Rhetorical Triangle

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Aminatta Jagne
English 2030-050

Experience of Literature
Response One

Letter to Mr. President

Dr Martin Luther King’s letter from Birmingham jail used all angles of the rhetoric triangle to address the civil rights movement in Alabama and the rest of the US. His audience was not just the clergyman that has accused of being an extremist and outside agitator, but a broader audience. He focused mainly on the moderate whites who seem to be the majority during that time and who was on either side of the fence. He tried to rationalize with them and showing examples of the issues that the blacks were facing during the civil war and how he uses his nonviolent campaign to try to put his point across and get the laws changed. He also uses simple day to day facts pointing out how segregation affects not just the blacks, but the whites also. For example, trying to explain to your young black child why they cannot play at the same park as the white kids and the effect it has on their confidence and morality.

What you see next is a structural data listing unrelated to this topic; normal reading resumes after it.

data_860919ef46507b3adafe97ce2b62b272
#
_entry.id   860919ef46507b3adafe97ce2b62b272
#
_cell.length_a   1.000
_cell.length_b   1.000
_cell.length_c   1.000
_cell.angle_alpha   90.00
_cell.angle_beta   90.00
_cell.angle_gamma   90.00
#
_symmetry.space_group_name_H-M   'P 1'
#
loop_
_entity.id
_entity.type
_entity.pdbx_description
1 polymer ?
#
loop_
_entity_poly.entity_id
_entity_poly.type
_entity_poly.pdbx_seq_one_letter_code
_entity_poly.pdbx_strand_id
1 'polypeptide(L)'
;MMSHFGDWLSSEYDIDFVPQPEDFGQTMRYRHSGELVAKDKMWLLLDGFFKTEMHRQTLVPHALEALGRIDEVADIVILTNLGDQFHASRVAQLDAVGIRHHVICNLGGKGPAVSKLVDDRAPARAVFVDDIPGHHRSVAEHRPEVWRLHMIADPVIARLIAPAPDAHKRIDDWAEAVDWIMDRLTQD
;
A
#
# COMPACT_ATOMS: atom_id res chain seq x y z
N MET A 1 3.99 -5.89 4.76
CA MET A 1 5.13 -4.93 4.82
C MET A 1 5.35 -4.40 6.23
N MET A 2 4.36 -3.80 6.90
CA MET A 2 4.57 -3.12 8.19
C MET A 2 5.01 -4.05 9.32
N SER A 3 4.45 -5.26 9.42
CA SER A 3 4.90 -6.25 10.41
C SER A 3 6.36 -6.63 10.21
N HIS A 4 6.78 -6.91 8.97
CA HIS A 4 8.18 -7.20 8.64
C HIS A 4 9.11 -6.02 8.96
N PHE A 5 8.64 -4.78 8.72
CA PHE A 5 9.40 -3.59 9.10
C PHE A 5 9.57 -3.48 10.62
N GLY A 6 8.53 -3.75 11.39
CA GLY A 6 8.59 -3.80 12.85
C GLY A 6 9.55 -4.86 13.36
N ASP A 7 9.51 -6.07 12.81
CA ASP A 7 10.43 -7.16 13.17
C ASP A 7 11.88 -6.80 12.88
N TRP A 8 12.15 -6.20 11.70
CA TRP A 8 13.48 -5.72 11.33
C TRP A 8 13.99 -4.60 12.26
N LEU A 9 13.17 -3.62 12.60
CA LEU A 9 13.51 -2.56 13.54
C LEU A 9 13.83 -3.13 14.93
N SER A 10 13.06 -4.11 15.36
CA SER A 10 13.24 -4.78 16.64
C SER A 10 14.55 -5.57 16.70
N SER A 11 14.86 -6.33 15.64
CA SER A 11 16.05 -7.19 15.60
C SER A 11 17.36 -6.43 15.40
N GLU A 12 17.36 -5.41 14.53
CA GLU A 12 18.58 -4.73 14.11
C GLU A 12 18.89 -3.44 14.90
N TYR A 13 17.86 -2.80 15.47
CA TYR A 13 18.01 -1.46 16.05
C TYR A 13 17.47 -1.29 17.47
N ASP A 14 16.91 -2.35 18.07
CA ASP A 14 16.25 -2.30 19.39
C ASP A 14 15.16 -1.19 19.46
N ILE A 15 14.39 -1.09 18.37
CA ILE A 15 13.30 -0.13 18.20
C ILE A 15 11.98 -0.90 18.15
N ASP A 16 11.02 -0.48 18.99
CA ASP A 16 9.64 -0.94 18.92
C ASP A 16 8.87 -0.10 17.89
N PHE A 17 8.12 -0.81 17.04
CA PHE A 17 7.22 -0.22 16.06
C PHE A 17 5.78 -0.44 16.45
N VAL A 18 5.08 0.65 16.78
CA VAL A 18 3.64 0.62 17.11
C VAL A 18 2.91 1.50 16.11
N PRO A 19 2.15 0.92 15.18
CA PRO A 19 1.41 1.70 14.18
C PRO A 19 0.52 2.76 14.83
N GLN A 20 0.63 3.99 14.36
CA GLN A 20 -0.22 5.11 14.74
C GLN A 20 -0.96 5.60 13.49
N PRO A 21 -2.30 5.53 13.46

Dr Martin Luther King’s response to the Alabama Clergyman was not just a geared to them but to a broader audience especially the moderate whites. His letter was written to reach all citizens in ever race and age group, and he did this by using the references from biblical times and other historic events to compare the civil rights movement to rationalize and offer facts and testimonies to validate his fight. For example, he used an example of the prophets from the eight century B.C. leaving their villages and carrying their “thus said the lord” far beyond their home towns to compare to his leaving Atlanta, Georgia and Birmingham, Alabama to lead the movement. Theses biblical references and connections was intentionally directed towards the clergy who had called him an extremist and an outsider; who Dr king believe would be the first t take stands on...
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